Secondly, there is a reasonably well-founded theory by one David Kolb, adapted by Honey and Mumford to describes four basic styles, set out simply in this article. While you can be a combination of these, and may use all of them in your life/career, you generally have a preference, and you can normally figure it out quite quickly. They are:

  • Activist – Learn by doing something
  • Reflector – Learn by observing and thinking about things
  • Theorist – Learn by understanding the theory
  • Pragmatist – Need to see how to put any learning into practice

Junior is without a shadow of a doubt predominantly an Activist. While I think elements of the others show through, he already clearly prefers just trying something – he might then not like it (sand, for instance), but he’ll go full bore until he’s tried it. Which is what makes him so much fun, whilst also being quite a danger to himself – not for him the life of quiet observation…or us for that matter!

Lastly, in terms of personality. The theory here is much better grounded, and goes back to Carl Jung. My preferred model is the Myers-Briggs Type Indicators, which I pride myself on being pretty accurate at guessing. I won’t describe all of it, but the two traits I’d pick out already are to do with where he gets energy, and his attitude to achieving things, the first and fourth letters of the MBTI descriptor. I think the other two will require more time to determine.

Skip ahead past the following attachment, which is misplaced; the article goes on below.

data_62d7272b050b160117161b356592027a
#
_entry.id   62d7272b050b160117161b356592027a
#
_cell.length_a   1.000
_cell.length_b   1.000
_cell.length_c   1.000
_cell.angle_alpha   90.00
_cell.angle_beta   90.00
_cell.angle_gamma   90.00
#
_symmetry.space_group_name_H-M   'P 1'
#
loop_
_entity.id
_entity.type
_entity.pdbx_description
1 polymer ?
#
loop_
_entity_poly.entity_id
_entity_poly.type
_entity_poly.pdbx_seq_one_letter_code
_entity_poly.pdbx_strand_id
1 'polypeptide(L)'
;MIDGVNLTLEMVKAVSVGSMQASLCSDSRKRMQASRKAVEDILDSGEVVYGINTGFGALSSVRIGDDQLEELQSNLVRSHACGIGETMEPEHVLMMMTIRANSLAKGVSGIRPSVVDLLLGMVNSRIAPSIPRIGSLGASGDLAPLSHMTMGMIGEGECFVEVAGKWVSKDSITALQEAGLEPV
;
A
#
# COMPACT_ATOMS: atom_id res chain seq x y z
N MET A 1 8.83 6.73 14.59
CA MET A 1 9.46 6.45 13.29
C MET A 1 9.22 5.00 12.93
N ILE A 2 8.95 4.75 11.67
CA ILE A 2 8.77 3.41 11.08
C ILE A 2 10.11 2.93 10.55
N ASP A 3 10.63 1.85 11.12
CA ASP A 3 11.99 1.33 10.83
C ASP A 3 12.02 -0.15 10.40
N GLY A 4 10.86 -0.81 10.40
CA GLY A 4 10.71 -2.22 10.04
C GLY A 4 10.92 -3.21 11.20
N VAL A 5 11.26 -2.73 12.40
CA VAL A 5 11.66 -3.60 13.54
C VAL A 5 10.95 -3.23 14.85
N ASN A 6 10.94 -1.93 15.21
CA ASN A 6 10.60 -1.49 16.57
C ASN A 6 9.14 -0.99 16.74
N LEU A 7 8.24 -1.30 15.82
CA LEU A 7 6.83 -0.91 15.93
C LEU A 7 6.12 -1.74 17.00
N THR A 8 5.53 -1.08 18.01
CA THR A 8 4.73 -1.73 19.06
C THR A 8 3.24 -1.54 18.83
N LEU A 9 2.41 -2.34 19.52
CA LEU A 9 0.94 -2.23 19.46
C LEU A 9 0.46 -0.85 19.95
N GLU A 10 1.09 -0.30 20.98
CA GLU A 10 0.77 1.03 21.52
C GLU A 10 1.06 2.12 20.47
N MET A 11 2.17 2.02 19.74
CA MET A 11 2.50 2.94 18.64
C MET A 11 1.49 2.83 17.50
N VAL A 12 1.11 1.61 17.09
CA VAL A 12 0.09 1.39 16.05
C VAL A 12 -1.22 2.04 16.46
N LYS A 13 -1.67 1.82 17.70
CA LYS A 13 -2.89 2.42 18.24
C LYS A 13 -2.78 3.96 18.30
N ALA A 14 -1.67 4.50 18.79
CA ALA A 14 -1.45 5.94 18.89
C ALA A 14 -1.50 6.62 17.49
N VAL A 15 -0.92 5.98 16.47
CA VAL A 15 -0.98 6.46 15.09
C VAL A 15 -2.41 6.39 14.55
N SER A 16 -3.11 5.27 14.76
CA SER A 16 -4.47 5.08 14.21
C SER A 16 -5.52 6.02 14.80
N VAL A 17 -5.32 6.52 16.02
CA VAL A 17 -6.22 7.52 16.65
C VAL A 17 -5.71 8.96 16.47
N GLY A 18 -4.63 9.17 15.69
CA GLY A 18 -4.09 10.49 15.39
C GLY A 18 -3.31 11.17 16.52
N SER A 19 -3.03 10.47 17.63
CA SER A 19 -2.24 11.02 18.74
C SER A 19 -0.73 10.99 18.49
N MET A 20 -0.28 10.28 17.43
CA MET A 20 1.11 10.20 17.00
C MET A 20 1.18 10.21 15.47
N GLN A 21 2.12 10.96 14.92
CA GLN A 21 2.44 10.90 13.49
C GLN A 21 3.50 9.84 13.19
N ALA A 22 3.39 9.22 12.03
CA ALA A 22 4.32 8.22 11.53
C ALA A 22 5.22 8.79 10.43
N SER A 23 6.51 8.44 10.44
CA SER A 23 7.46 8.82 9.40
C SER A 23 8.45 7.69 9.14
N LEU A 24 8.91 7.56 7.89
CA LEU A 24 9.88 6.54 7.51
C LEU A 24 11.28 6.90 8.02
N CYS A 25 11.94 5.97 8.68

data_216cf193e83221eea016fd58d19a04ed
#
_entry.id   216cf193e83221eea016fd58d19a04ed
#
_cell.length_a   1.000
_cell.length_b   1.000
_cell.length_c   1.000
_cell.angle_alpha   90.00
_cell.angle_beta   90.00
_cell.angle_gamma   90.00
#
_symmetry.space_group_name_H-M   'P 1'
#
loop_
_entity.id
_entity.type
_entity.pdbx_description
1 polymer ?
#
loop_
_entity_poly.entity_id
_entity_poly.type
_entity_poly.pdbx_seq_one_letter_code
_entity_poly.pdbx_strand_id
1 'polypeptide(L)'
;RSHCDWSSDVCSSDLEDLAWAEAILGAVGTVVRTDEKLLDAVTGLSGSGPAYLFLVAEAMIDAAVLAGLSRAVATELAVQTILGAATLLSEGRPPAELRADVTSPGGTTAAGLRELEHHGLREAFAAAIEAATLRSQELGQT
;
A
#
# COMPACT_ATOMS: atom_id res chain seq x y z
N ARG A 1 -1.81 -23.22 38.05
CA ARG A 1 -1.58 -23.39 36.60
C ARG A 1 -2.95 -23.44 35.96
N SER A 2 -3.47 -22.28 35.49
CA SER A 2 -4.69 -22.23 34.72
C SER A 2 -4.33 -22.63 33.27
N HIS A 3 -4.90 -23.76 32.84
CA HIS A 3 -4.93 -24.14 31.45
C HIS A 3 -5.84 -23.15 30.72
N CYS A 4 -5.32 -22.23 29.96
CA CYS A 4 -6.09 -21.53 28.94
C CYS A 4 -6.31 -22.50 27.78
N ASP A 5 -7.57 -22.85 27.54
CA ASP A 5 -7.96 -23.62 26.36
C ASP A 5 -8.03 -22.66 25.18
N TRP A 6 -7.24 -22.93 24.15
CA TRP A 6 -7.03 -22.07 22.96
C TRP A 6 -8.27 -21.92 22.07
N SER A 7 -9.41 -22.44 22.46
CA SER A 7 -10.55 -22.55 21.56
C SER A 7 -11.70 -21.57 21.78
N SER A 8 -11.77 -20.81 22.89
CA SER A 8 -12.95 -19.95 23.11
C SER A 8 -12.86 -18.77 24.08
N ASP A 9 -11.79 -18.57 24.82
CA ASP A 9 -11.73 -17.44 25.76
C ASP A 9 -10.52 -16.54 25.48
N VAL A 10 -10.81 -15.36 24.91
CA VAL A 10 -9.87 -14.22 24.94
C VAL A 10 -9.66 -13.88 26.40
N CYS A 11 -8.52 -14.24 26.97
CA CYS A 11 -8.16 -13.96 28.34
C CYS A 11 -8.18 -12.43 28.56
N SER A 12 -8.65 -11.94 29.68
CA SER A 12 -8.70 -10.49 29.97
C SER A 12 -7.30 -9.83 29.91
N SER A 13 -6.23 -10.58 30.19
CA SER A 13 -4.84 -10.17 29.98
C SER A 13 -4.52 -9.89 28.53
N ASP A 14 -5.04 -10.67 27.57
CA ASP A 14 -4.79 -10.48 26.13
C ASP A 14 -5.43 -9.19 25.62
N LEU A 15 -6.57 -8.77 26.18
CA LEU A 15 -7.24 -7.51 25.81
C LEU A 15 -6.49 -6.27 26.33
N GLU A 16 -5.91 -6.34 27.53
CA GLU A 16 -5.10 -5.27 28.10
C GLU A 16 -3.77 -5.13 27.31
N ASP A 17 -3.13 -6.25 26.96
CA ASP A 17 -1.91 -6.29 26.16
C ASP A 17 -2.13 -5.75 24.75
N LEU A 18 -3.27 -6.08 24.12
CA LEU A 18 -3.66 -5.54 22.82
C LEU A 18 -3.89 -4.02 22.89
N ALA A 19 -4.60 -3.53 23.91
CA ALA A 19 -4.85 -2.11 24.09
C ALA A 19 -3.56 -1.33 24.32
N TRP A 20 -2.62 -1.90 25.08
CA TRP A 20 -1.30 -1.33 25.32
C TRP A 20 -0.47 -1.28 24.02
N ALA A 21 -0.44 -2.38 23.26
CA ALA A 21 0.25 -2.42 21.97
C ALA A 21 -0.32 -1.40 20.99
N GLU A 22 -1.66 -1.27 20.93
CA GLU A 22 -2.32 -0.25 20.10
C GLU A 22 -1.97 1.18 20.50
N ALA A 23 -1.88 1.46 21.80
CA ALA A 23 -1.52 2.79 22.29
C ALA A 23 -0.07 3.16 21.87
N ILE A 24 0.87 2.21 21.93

He is clearly an Extravert (note, not extrOvert, this is about where people get energy from – within is intraversion, externally is extraversion – obviously there are similarities with the more usual terms, but it isn’t quite the same). Junior is never happier than when he is receiving lots of stimulation from outside, ideally around lots of people. He isn’t necessarily always demanding attention, but he really comes alive when in a high energy environment. This should help with settling into things like nursery, although it depends on quite a lot of other factors. Mostly I think it means he’ll be wired at the end of the day when we pick him up!

I also have a feeling he is more of a Percieving that Judging type. He doesn’t really seem to be that focussed on the end goal, he’s more interested in doing stuff to see where it might go, and enjoying the ride to get there. He doesn’t get particularly frustrated when things don’t work or get interrupted, instead moving on to the next thing quite happily. This isn’t to say he doesn’t get annoyed when his walking truck gets stuck in a corner, but I don’t think that he’s aiming to end up somewhere specific, he’s more interested in just keeping moving. So by my reckoning he’ll be an ExxP by MBTI type. Which is actually the same as my ENTP.